A wiki is an open-source application that allows any user to submit and edit content. The most popular and famous wiki to date is Wikipedia, an open-source web-based encyclopedia written entirely by volunteer contributors. Wikipedia has grown rapidly to become the largest reference work ever published in the history of mankind.
The popularity of wikis has not gone unnoticed by the business community. Companies are beginning to recognize the transformative nature of wikis and are using them to share knowledge and enhance collaboration in all kinds of disciplines. BearingPoint is using a wiki as a Talent Management Tool. P&G is using wikis to foster collaboration among its work-groups. Many other companies are putting wikis to work.
A recent survey by the Massie Center polling over 1,000 learning professionals revealed that wikis and blogs are used more often (at 47% and 45% of the time) than Learning Management Systems (at 42% of the time).
It’s only a matter of time until the LMS is gone, completely replaced by wikis and other collaboration tools. At RealTime Performance we’re collaborating with our clients to build a next generation learning tool we call Leadershipedia, a wiki connecting employees to knowledge, information, ideas, people and learning activities.
To understand why the LMS is a dinosaur, see the recently published McKinsey Quarterly article on the “Six Ways to Make Web 2.0 Work.” Based on their research, for a wiki to truly grow and thrive it must, among other things, be in the workflow. “What’s in the workflow is what gets used.” The report cites Google and Pixar as companies that have successfully incorporated wikis into the production workflow of their products, thereby ensuring wide acceptance.
A major defect of the LMS has always been that it stands removed from the workflow. One of the central ideas behind Leadershipedia, and all wikis, is that they deliver information at the point-of-need.
Imagine you are a new manager preparing for your first performance review coming up in 2 hours. You suddenly feel a great urgency to learn more about how to conduct a successful performance review. What most people want at this point is quick access to a list of best practices, a few examples of what to do and what not to do, and perhaps a brief coaching session from their boss or an expert at conducting performance reviews using their company’s process. Leadershipedia, and other wikis, can offer this kind of on-demand guidance and learning. We call this learning at the point-of-need. What a typical LMS offers, more often than not, is a 2 hour e-learning PowerPoint presentation written by someone who knows nothing about your company culture.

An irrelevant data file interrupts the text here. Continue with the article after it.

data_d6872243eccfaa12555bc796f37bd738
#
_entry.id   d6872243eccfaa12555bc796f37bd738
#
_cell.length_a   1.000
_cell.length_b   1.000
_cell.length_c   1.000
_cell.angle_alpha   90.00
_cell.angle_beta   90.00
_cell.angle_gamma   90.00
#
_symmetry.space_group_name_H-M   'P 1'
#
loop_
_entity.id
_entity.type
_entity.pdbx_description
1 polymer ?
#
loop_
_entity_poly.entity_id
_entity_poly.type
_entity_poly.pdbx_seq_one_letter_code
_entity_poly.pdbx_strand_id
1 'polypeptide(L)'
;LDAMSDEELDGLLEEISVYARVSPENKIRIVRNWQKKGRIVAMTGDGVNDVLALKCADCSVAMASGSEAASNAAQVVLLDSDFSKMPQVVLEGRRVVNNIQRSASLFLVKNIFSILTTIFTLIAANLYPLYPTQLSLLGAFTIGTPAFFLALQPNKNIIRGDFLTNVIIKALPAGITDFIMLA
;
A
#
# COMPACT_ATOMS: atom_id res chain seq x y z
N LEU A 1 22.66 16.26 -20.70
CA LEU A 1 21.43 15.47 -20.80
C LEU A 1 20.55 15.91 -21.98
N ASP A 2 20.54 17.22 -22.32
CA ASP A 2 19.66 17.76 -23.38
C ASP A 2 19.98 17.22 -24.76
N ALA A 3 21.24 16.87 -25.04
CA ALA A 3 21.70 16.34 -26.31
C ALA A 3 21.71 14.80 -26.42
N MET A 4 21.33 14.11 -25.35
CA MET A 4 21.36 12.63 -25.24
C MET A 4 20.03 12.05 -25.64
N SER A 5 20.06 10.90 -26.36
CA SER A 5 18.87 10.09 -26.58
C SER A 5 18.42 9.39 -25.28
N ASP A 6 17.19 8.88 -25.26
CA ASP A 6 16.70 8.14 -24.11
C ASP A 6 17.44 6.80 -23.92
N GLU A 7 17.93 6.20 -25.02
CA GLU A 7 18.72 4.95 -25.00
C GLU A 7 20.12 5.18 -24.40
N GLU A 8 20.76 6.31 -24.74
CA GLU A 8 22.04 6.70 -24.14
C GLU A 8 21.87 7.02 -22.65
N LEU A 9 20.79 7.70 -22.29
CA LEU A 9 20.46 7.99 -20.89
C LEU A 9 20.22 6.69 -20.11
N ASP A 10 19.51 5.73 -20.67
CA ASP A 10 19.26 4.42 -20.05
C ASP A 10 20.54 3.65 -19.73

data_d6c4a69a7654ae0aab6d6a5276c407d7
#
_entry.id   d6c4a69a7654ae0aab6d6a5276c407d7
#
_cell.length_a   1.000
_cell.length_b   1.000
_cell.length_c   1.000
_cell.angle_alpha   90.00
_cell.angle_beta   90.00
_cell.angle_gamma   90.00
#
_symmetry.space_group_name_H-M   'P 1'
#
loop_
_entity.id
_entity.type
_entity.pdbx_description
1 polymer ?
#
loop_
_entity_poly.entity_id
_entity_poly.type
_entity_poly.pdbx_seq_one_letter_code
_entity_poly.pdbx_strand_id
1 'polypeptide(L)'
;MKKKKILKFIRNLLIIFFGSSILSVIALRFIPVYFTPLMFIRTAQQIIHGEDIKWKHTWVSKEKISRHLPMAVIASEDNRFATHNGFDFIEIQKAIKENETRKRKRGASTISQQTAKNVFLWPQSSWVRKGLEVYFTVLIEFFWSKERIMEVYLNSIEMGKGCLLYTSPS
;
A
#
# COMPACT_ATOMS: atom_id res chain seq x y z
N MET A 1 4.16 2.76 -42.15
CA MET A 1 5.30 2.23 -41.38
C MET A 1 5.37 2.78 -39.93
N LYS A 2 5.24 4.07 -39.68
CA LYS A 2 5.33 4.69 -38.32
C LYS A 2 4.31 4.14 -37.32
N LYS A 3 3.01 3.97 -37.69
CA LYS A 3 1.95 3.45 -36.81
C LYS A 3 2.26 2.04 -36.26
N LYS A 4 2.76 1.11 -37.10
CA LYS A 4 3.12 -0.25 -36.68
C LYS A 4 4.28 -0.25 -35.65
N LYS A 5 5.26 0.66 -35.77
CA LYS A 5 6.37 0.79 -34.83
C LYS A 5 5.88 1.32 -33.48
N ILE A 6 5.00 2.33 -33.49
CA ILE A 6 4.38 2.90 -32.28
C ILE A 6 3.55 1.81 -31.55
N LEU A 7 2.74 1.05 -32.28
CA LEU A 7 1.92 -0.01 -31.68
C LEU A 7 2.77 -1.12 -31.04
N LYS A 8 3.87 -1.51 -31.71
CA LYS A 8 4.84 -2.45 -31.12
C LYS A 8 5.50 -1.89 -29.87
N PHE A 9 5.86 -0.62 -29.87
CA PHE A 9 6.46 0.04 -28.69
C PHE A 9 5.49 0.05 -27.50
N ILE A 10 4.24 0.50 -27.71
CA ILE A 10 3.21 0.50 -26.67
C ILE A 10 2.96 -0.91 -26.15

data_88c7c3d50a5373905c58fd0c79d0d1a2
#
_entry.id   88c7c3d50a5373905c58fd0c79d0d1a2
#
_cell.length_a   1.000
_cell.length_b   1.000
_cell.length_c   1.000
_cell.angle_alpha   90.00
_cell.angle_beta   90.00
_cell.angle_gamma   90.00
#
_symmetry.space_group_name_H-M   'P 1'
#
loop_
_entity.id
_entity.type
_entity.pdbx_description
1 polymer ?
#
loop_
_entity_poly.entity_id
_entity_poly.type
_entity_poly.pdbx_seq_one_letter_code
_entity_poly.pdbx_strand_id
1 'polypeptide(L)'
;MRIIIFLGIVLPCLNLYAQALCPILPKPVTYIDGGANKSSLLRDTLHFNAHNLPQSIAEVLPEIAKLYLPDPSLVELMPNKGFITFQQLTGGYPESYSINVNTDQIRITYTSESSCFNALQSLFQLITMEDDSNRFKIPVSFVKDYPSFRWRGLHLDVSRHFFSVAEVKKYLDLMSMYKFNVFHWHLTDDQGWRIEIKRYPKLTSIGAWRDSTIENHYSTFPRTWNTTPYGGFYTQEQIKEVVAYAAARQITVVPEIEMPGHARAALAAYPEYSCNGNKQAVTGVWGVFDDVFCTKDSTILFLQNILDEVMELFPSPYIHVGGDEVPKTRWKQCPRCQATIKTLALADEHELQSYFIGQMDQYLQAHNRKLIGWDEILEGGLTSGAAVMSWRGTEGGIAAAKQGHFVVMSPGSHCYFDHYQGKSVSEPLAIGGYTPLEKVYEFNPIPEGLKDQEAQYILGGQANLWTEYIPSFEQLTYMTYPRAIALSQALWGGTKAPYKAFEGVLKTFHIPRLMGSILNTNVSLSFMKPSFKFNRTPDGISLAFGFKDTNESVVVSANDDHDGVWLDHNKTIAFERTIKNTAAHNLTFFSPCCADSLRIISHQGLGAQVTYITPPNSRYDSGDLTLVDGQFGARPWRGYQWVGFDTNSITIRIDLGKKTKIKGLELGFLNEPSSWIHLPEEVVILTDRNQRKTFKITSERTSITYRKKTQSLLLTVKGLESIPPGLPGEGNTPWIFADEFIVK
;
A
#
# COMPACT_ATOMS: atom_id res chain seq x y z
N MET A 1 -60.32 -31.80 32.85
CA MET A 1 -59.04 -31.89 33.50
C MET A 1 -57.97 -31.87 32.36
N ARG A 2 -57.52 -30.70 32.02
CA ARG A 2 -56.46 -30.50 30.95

Furthermore, if the same manager finds a new resource or suggestions to be helpful, they simply update Leadershipedia. Now Leadershipedia has become more valuable to the next person…and so on…and so on.
How are you using wikis for learning and leadership development?
I agree with Sean’s general premise that Wiki’s will replace Learning Management Systems, but also believe that there will always need to be some central organizing provider of the majority of the content. I propose that the same busy overworked manager who has just found what they needed on the Leadershipedia Wiki is often not likely to take the additional time to add new content.